Tue Oct 26, 2021, 07:28 AM

9. Re-read my previous post. Did it seem weird or awkward?

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Response to Scrivener7 (Reply #1)

Tue Oct 26, 2021, 07:10 AM

5. They has been used for hundred of years

It's fine.

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Response to Nevilledog (Original post)

Tue Oct 26, 2021, 07:11 AM

7. What a heartbreaking story. I'm struck by what an open heart Helen's mom has, whew.

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Response to Nevilledog (Original post)

Tue Oct 26, 2021, 08:27 AM

15. Tragic! And a pity that the thread veered away from that tragedy

to argue about pronouns. Someone died by a gunshot here. That's the story, not people's choice of personal pronouns.

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Response to MineralMan (Reply #15)

Tue Oct 26, 2021, 08:46 AM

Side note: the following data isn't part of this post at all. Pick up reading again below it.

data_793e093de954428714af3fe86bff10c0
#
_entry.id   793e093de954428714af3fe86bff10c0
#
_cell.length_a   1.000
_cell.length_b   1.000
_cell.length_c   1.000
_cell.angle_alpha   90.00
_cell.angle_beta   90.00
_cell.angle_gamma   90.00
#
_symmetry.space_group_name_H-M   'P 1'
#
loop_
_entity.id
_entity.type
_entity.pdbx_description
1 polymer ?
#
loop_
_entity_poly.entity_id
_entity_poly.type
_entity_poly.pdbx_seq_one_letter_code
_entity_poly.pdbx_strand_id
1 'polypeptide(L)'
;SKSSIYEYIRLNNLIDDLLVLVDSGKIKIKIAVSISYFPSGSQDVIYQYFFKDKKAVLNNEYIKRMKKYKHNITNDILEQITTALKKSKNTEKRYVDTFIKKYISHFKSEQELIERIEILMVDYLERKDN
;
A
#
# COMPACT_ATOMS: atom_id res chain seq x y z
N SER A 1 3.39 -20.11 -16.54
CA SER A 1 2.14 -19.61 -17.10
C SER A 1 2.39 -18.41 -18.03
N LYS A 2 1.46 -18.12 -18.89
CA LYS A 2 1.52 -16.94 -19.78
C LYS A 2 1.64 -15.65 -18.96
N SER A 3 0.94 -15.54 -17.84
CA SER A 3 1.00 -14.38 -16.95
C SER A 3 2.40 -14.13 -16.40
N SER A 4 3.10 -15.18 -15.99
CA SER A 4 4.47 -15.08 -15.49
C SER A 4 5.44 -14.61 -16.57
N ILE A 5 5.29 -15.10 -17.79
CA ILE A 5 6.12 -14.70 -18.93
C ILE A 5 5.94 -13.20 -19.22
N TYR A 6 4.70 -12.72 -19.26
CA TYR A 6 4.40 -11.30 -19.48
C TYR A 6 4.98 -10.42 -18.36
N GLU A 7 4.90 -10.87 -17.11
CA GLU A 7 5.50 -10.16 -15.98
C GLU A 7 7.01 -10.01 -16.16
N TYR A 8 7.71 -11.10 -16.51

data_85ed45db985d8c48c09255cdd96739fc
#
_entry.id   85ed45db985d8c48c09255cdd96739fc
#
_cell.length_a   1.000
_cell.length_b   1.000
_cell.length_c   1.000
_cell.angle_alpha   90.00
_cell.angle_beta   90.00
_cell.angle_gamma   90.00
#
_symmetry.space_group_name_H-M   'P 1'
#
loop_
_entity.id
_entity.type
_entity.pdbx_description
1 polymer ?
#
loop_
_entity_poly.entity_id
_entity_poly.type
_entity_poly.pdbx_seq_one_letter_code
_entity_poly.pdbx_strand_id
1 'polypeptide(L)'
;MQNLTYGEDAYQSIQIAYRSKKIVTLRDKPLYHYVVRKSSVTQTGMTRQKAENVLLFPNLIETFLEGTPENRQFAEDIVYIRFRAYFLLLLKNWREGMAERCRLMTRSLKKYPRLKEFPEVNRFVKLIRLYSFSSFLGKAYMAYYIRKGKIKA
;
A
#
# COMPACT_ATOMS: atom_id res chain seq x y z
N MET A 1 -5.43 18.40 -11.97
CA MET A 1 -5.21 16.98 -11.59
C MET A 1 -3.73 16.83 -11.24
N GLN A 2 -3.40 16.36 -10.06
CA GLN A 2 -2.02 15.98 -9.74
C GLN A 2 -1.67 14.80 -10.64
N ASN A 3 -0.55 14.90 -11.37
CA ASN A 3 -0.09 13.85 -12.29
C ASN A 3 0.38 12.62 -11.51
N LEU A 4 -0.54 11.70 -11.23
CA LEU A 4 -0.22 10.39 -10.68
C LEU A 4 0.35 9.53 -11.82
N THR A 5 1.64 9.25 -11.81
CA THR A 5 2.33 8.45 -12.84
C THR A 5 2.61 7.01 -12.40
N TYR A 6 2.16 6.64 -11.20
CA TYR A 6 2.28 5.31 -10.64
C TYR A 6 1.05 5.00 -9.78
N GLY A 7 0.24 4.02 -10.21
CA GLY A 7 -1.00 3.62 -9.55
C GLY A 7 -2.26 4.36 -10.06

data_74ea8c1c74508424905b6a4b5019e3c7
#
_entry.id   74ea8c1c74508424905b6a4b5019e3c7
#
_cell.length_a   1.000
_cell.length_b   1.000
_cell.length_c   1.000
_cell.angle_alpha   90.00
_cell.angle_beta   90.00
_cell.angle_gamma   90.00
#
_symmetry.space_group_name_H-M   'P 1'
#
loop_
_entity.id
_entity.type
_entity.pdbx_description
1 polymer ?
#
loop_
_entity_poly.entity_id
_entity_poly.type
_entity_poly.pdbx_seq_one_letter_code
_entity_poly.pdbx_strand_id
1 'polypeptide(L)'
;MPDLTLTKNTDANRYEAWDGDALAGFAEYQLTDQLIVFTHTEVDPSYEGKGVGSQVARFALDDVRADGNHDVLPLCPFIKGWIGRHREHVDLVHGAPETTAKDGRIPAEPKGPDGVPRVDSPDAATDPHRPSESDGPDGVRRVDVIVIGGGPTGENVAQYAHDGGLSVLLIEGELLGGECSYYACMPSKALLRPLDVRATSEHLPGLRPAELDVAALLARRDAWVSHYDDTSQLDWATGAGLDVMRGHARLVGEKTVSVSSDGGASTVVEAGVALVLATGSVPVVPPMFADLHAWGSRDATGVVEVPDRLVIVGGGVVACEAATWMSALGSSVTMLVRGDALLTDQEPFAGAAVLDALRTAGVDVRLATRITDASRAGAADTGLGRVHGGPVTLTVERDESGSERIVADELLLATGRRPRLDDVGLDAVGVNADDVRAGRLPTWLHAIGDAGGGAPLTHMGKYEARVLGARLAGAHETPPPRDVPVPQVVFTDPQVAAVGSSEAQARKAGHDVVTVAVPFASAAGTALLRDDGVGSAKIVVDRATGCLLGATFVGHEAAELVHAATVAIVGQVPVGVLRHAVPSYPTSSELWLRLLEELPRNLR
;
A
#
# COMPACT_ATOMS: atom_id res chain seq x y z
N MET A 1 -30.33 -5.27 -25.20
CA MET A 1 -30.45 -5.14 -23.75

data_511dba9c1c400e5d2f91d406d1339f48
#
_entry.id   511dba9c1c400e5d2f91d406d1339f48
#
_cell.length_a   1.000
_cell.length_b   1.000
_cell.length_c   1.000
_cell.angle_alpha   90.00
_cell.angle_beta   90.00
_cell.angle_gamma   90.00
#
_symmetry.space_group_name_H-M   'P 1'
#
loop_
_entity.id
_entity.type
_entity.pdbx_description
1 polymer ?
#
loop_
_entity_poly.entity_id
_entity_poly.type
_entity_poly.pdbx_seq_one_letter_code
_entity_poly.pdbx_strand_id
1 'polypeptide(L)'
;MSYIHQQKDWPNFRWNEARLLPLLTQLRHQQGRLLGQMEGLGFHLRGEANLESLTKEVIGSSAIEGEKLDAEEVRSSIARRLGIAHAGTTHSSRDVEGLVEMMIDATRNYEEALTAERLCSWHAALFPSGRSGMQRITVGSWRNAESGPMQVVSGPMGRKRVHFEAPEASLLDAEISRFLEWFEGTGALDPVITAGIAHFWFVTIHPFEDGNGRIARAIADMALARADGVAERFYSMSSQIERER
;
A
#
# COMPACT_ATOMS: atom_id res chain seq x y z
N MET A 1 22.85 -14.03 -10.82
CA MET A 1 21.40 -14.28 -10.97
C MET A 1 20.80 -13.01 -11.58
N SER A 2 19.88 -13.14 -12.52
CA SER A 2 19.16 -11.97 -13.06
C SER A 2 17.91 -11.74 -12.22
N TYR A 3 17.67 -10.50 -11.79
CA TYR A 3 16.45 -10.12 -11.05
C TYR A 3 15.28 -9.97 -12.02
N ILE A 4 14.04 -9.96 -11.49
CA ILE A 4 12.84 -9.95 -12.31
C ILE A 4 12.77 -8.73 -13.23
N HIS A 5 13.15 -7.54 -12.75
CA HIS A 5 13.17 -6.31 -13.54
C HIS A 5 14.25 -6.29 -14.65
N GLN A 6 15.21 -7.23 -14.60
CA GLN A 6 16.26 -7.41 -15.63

20. Very true. Guns again accidentally or not. Very sad.

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Response to Nevilledog (Original post)

Tue Oct 26, 2021, 08:40 AM

16. I hit a paywall. Why did Snow shoot Hastings?

Can anyone summarize?

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Response to BlackSkimmer (Reply #16)

Tue Oct 26, 2021, 08:41 AM

17. They were drunk and playing with a gun. The story got attention because Snow's content

seemed to be referencing the shooting (more blood, etc.).

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Response to WhiskeyGrinder (Reply #17)

Tue Oct 26, 2021, 08:42 AM

18. Oh boy.

Guns again. Thanks for the info!

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Response to WhiskeyGrinder (Reply #17)

Tue Oct 26, 2021, 08:48 AM

21. Ugh, I found some other stories from other outlets.

This Snow person seems majorly fucked up. Apparently she’s also violated her bail conditions.

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Response to Nevilledog (Original post)

Wed Oct 27, 2021, 10:40 AM

31. A ONE, A TWO, AND A THREE

AIN’T GUNS GRAND!!!